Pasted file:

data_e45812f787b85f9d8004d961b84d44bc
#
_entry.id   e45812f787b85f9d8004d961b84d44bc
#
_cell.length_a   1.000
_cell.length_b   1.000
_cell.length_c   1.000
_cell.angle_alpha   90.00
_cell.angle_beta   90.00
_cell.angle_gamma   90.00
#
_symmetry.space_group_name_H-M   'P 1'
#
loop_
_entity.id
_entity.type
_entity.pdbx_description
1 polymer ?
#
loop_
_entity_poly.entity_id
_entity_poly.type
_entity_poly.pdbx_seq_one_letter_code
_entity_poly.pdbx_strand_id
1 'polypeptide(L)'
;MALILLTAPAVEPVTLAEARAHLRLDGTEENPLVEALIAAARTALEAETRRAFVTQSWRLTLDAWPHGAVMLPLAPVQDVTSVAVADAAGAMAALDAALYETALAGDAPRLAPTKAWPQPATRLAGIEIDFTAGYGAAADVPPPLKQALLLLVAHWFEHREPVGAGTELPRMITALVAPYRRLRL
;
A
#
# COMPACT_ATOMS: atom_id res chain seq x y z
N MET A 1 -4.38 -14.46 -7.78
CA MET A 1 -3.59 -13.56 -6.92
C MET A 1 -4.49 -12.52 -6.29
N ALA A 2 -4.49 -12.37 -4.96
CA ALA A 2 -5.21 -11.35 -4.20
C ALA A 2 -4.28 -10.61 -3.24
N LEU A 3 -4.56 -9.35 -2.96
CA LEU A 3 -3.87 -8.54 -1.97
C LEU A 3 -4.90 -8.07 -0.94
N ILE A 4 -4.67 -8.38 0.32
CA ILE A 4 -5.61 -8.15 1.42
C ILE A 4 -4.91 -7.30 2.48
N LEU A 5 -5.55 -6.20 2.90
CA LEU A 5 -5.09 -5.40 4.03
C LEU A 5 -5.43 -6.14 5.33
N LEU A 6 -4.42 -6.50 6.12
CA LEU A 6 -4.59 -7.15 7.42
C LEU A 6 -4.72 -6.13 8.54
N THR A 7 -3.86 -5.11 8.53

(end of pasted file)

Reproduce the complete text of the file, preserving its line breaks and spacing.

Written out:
data_e45812f787b85f9d8004d961b84d44bc
#
_entry.id   e45812f787b85f9d8004d961b84d44bc
#
_cell.length_a   1.000
_cell.length_b   1.000
_cell.length_c   1.000
_cell.angle_alpha   90.00
_cell.angle_beta   90.00
_cell.angle_gamma   90.00
#
_symmetry.space_group_name_H-M   'P 1'
#
loop_
_entity.id
_entity.type
_entity.pdbx_description
1 polymer ?
#
loop_
_entity_poly.entity_id
_entity_poly.type
_entity_poly.pdbx_seq_one_letter_code
_entity_poly.pdbx_strand_id
1 'polypeptide(L)'
;MALILLTAPAVEPVTLAEARAHLRLDGTEENPLVEALIAAARTALEAETRRAFVTQSWRLTLDAWPHGAVMLPLAPVQDVTSVAVADAAGAMAALDAALYETALAGDAPRLAPTKAWPQPATRLAGIEIDFTAGYGAAADVPPPLKQALLLLVAHWFEHREPVGAGTELPRMITALVAPYRRLRL
;
A
#
# COMPACT_ATOMS: atom_id res chain seq x y z
N MET A 1 -4.38 -14.46 -7.78
CA MET A 1 -3.59 -13.56 -6.92
C MET A 1 -4.49 -12.52 -6.29
N ALA A 2 -4.49 -12.37 -4.96
CA ALA A 2 -5.21 -11.35 -4.20
C ALA A 2 -4.28 -10.61 -3.24
N LEU A 3 -4.56 -9.35 -2.96
CA LEU A 3 -3.87 -8.54 -1.97
C LEU A 3 -4.90 -8.07 -0.94
N ILE A 4 -4.67 -8.38 0.32
CA ILE A 4 -5.61 -8.15 1.42
C ILE A 4 -4.91 -7.30 2.48
N LEU A 5 -5.55 -6.20 2.90
CA LEU A 5 -5.09 -5.40 4.03
C LEU A 5 -5.43 -6.14 5.33
N LEU A 6 -4.42 -6.50 6.12
CA LEU A 6 -4.59 -7.15 7.42
C LEU A 6 -4.72 -6.13 8.54
N THR A 7 -3.86 -5.11 8.53